14

So I have been having a look at some of the magic that is O3 in GCC (well actually I'm compiling using Clang but it's the same with GCC and I'm guessing a large part of the optimiser was pulled over from GCC to Clang).

Consider this C program:

int foo(int n) {
    if (n == 0) return 1;
    return n * foo(n-1);
}

int main() {
    return foo(10);
}

The first thing I was pretty WOW-ed at (which was also WOW-ed at in this question - https://stackoverflow.com/a/414774/1068248) was how int foo(int) (a basic factorial function) compiles into a tight loop. This is the ARM assembly for it:

    .globl  _foo
    .align  2
    .code   16
    .thumb_func _foo
_foo:
    mov r1, r0
    movs    r0, #1
    cbz r1, LBB0_2
LBB0_1:
    muls    r0, r1, r0
    subs    r1, #1
    bne LBB0_1
LBB0_2:
    bx  lr

Blimey I thought. That's pretty interesting! Completely tight looping to do the factorial. WOW. It's not a tail call optimisation since, well, it's not a tail call. But it appears to have done a much similar optimisation.

Now look at main:

    .globl  _main
    .align  2
    .code   16
    .thumb_func _main
_main:
    movw    r0, #24320
    movt    r0, #55
    bx  lr

That just blew my mind to be honest. It's just totally bypassing foo and returning 3628800 which is 10!.

This makes me really realise how your compiler can often do a much better job than you can at optimising your code. But it raises the question, how does it manage to do such a good job? So, can anyone explain (possibly by linking to relevant code) how the following optimisations work:

  1. The initial foo optimisation to be a tight loop.

  2. The optimisation where main just goes and returns the result directly rather than actually executing foo.

Also another interesting side effect of this question would be to show some more interesting optimisations which GCC/Clang can do.

16

If you compile with gcc -O3 -fdump-tree-all, you can see that the first dump in which the recursion has been turned into a loop is foo.c.035t.tailr1. This means the same optimisation that handles other tail calls also handles this slightly extended case. Recursion in the form of n * foo(...) or n + foo(...) is not that hard to handle manually (see below), and since it's possible to describe exactly how, the compiler can perform that optimisation automatically.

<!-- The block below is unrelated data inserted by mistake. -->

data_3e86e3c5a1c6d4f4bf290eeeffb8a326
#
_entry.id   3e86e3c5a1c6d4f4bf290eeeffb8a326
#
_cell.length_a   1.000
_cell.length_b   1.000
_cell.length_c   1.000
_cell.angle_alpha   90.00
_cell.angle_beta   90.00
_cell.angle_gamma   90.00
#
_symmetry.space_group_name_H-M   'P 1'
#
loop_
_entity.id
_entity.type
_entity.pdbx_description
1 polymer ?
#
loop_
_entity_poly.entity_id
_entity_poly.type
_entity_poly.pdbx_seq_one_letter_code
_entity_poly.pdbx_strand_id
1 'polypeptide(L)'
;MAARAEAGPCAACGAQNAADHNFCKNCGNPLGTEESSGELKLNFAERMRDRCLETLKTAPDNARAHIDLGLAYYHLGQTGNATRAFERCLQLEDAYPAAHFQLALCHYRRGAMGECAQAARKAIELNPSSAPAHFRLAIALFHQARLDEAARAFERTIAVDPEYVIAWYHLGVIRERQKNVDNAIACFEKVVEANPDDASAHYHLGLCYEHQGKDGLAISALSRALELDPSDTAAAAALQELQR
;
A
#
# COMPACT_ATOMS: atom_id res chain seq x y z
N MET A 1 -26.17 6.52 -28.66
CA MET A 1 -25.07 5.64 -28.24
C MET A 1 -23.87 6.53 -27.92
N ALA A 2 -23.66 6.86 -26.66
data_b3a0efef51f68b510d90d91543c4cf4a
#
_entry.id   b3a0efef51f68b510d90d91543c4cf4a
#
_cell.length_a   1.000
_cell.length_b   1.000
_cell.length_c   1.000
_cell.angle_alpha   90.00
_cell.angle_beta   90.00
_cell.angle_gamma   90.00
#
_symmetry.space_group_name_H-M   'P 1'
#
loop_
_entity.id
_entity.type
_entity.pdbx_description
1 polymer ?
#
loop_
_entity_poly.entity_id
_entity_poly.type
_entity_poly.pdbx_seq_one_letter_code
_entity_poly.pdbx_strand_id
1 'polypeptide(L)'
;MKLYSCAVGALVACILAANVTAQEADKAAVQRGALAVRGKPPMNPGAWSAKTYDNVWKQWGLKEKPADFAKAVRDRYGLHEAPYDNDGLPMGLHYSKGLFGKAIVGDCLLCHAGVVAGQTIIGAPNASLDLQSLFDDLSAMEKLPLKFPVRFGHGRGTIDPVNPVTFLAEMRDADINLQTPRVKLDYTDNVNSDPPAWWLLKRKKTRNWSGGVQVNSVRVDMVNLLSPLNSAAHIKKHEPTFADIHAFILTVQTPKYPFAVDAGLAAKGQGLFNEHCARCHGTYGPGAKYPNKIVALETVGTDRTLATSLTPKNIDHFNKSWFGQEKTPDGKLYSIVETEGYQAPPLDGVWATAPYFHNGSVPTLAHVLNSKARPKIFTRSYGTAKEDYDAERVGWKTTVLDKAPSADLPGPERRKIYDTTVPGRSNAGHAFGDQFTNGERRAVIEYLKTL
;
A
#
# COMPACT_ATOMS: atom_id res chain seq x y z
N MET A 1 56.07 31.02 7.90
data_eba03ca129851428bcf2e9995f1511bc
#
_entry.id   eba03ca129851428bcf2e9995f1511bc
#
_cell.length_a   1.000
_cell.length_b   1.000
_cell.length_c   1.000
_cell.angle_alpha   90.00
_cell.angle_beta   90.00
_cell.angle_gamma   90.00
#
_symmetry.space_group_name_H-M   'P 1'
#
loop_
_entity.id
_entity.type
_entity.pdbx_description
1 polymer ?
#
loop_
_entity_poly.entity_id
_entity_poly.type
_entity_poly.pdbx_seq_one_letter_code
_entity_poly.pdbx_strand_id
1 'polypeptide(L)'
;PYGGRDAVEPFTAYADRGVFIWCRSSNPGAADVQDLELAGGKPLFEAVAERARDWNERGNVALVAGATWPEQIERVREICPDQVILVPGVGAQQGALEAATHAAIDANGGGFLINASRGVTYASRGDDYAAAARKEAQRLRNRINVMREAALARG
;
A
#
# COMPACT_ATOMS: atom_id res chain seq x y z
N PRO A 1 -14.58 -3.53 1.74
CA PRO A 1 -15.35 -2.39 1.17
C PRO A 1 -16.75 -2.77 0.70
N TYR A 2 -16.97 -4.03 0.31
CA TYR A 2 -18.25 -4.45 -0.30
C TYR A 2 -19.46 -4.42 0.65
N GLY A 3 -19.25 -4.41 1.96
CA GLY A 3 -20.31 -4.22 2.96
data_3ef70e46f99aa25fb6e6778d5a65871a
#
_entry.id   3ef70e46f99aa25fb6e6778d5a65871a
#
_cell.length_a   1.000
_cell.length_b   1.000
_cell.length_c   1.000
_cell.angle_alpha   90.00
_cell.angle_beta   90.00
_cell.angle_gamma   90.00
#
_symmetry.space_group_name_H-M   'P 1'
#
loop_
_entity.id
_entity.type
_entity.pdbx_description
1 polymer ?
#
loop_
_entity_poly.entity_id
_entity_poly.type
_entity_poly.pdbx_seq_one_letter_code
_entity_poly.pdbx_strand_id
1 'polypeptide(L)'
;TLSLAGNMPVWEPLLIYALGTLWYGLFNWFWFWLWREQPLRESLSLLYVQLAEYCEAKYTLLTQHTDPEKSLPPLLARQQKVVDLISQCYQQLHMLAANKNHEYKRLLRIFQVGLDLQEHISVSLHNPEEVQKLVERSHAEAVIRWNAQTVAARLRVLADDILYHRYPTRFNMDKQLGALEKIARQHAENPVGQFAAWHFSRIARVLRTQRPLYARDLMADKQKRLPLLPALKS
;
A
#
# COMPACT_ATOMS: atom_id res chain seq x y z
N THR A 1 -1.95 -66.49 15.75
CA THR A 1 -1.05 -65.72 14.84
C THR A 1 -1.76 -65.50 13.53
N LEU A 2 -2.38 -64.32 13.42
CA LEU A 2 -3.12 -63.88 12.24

The optimisation of main is much simpler: inlining can turn this into 10 * 9 * 8 * 7 * 6 * 5 * 4 * 3 * 2 * 1 * 1, and if all the operands of a multiplication are constants, then the multiplication can be performed at compile time.

Update: Here's how you can manually remove the recursion from foo, which can be done automatically. I'm not saying this is the method used by GCC, but it's one realistic possibility.

First, create a helper function. It behaves exactly as foo(n), except that its results are multiplied by an extra parameter f.

int foo(int n)
{
    return foo_helper(n, 1);
}

int foo_helper(int n, int f)
{
    if (n == 0) return f * 1;
    return f * n * foo(n-1);
}

Then, turn recursive calls of foo into recursive calls of foo_helper, and rely on the factor parameter to get rid of the multiplication.

int foo(int n)
{
    return foo_helper(n, 1);
}

int foo_helper(int n, int f)
{
    if (n == 0) return f;
    return foo_helper(n-1, f * n);
}

Turn this into a loop:

int foo(int n)
{
    return foo_helper(n, 1);
}

int foo_helper(int n, int f)
{
restart:
    if (n == 0) return f;
    {
        int newn = n-1;
        int newf = f * n;
        n = newn;
        f = newf;
        goto restart;
    }
}

Finally, inline foo_helper:

int foo(int n)
{
    int f = 1;
restart:
    if (n == 0) return f;
    {
        int newn = n-1;
        int newf = f * n;
        n = newn;
        f = newf;
        goto restart;
    }
}

(Naturally, this is not the most sensible way to manually write the function.)

  • Excellent answer! And yes the main optimisation indeed can be just replaced with constants multiplied together so that one is easy. I like your walk through of the foo optimisation :-). – mattjgalloway Jan 15 '12 at 12:59

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